Thus, we see it is PROGRESS in the PEACE PROCESS that CAUSES the violence. It is “hope” for Israeli concessions that encourages them to violence. Israeli concessions are viewed as weakness and the terrorists say “if they are willing to give up things now, more dead Jews wil bring them to capitulate even further”. When Israel hangs tough they realize violence doesn’t help and then they reign it in.

  7. Tom-
    While you are, in principle, right that this is not a forum for discussing Philip Weiss, I think Bill has legitimate reasons for bringing it up HERE because Dan has a link to his MONDOWEISS site. I have been monitoring his site for a couple of years now, along with numerous other Leftist sites, and Weiss is just getting worse and worse and worse. The only conclusion I can come to is that he hates Jews and he hates Israel. Period.
    You have to understand something else. When Israelis hear discussion of the “single-state solution” it rings the same bells as another euphemism from some decades ago “the Final Solution”. It doesn’t mean “living together in a single peaceful, democratic state” because such a thing doesn’t exist anywhere in the Arab world. It means, slaughter, genocide, expulsion. Not just another “multi-confessional” state like Lebanon which “only” had a bloody 15-year long civil war and which is now in a state of an uneasy, temporary cease-fire. The Arabs wouldn’t accept a Palestine like that. They want it all because there is a lot more resentment here.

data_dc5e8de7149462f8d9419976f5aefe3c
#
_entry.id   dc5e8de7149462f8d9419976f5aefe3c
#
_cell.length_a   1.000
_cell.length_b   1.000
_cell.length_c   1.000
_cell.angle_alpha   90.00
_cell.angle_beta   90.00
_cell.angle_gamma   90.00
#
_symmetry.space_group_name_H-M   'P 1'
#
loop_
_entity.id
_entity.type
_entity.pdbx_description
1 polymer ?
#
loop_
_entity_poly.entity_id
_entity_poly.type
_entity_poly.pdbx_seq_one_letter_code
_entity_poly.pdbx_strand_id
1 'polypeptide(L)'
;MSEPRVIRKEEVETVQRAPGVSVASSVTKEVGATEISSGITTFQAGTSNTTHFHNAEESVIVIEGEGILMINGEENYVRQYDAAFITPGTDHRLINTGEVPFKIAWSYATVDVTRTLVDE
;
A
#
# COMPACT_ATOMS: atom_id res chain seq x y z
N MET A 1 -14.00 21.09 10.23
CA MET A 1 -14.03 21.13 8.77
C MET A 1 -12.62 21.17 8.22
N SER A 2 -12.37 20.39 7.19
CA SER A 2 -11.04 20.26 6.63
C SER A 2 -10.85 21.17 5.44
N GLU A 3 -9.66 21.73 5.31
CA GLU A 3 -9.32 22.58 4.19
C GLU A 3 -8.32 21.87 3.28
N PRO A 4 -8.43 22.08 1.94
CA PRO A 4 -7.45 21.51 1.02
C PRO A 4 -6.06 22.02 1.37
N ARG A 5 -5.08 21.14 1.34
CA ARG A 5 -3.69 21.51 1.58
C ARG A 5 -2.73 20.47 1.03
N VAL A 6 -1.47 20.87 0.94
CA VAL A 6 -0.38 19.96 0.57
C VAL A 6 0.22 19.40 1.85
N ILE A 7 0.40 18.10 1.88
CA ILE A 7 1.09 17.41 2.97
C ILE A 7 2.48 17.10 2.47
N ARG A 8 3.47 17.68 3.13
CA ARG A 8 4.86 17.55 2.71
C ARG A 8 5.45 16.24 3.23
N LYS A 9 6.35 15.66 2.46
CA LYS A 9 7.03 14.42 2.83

So when people like Weiss bandy around ideas like that, it means he is writing off the Jews of Eretz Israel entirely.

    Jews like Dan and other “progressives” must look at this honestly and see if they are going to continue connections with people like Weiss, because it only discredits them in the end, as well.

  8. I don’t see why everyone has to get so excited every time Thomas Friedman reverses his position, i.e., every time he has lunch with someone new. Agha and Malley, on the other hand, are definitely worth listening to. As Dan Fleshler says here, Malley’s interview doesn’t say anything new. He and Agha spelled out their ideas in more detail here, in the NYRB last June. What’s interesting to me is how their reality-based ideas were basically ignored by the Zionist left. As a realistic hawk, I think that Agha and Malley are at least looking at the same situation and speaking the same language as me. Fleshler too, which is why I’ve started reading this blog. But people like Philip Weiss, Stephen Walt, even Thomas Friedman – forget it. Not part of any real dialogue.